• What happens if this is called before the client readers are done? It looks like any outstanding BufferReader will panic when it tries to send a ReadRequest.
    • What happens to pending requests? Do the response channels on them need to be closed explicitly?
  • A TransferBuffer should have a limit on the number of readers it will support. Otherwise, a caller who floods the TransferBuffer with new readers could prevent the switch from ever calling the clause that receives new data from the source.
  • We should explicitly test concurrent BufferReaders on a single TransferBuffer, i.e. launch a few go func() { b := tr.MakeBufferReader(); n, err := b.Read(in); c.Check... } and then start filling the TransferBuffer.
Style, documentation etc:
  • Rename the package and the public types to be more descriptive. The fact that a buffer is involved is relatively unimportant to what the package is supposed to do. Open to ideas, but here are some suggestions that are easier for me to absorb:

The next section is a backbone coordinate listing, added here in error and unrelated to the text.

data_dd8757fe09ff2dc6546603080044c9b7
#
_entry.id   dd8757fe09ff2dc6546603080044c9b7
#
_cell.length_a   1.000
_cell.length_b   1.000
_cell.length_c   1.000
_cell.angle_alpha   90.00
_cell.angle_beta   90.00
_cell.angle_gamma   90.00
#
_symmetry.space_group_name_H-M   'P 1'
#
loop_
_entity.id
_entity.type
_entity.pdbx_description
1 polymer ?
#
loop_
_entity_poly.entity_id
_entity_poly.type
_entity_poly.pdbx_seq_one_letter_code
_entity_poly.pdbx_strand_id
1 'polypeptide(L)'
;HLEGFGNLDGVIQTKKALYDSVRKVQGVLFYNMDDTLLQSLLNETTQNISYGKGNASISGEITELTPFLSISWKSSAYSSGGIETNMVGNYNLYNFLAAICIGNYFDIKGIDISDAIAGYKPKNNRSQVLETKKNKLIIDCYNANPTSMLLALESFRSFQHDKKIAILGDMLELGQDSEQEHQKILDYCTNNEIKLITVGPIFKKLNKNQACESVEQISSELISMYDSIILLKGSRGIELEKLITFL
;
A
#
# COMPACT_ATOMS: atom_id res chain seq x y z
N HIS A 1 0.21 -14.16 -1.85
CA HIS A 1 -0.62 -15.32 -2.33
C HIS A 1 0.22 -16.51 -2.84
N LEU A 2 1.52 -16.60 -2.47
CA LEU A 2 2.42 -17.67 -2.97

• package buffer -> package streamer
    • TransferBuffer -> AsyncStream
    • BufferReader -> StreamReader
    • buffer.StartTransferFromReader -> streamer.MakeFromReader
    • buffer.StartTransferFromSlice -> streamer.MakeFromSlice
  • Almost all of the methods here modify the receiver in some way (adjusting an offset, closing a channel, etc). Using pointer receivers here is much clearer than having individual struct members declared as pointers.
  • An overview explaining the overall flow of a streaming transaction would be helpful here, particularly on these concepts which took me a while to understand (and I may still not have):